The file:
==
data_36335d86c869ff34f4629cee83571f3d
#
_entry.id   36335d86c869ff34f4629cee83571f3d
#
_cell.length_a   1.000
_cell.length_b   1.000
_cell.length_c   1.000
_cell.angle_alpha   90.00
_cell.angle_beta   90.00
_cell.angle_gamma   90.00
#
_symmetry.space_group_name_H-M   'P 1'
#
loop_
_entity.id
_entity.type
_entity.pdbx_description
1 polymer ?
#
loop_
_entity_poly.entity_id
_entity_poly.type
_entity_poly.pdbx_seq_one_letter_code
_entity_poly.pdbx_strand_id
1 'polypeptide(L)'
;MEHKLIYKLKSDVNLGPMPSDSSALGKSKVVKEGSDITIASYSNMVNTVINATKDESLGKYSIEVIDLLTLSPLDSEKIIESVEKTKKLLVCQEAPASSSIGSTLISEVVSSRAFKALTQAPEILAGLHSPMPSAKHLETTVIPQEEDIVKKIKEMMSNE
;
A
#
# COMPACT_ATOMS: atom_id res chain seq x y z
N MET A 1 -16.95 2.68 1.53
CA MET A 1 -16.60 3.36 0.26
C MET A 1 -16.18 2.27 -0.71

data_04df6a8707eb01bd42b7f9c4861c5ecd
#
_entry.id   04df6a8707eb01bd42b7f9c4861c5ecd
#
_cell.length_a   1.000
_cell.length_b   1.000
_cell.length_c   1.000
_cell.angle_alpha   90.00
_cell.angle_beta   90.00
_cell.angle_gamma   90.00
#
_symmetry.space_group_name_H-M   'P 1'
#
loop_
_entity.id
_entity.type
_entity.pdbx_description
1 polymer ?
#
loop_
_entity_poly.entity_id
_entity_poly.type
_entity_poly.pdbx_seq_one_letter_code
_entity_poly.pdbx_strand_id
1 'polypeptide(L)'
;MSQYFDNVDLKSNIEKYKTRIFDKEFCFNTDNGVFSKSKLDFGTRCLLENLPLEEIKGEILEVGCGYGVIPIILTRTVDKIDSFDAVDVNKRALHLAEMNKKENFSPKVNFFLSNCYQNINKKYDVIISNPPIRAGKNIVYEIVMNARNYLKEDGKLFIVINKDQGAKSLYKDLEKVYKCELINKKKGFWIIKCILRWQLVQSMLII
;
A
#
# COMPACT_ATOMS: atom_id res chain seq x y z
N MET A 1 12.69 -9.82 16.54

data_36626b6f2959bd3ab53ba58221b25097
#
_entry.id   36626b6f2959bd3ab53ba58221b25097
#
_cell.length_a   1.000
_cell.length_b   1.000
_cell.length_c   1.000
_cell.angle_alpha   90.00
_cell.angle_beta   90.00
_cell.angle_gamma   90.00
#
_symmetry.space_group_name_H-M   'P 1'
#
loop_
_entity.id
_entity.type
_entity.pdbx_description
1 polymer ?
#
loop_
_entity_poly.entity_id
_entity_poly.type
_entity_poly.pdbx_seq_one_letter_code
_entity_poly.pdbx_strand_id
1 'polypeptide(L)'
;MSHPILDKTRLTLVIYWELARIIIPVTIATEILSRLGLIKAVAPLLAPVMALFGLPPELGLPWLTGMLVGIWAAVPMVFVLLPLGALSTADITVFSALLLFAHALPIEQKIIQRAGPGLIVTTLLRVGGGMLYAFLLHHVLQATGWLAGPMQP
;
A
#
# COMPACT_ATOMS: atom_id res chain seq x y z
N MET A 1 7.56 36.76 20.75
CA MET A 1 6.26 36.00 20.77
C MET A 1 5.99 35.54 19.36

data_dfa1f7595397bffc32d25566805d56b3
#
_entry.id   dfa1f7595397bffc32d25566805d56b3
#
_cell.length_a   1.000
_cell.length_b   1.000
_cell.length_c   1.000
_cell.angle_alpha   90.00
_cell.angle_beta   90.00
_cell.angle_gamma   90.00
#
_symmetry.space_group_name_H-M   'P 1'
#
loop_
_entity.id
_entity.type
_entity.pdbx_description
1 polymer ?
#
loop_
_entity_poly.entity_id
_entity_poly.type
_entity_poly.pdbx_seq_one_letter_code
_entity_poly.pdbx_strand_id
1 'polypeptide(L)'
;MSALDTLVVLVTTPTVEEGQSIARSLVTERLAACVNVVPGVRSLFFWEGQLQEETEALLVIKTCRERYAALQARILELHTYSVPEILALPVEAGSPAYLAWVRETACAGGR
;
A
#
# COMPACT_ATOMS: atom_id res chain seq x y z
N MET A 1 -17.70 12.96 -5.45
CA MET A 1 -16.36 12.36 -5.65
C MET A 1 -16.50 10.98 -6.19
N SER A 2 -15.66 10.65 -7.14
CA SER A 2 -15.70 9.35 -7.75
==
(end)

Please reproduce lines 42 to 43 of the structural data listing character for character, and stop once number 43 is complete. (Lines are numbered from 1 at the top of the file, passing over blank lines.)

_cell.angle_beta   90.00
_cell.angle_gamma   90.00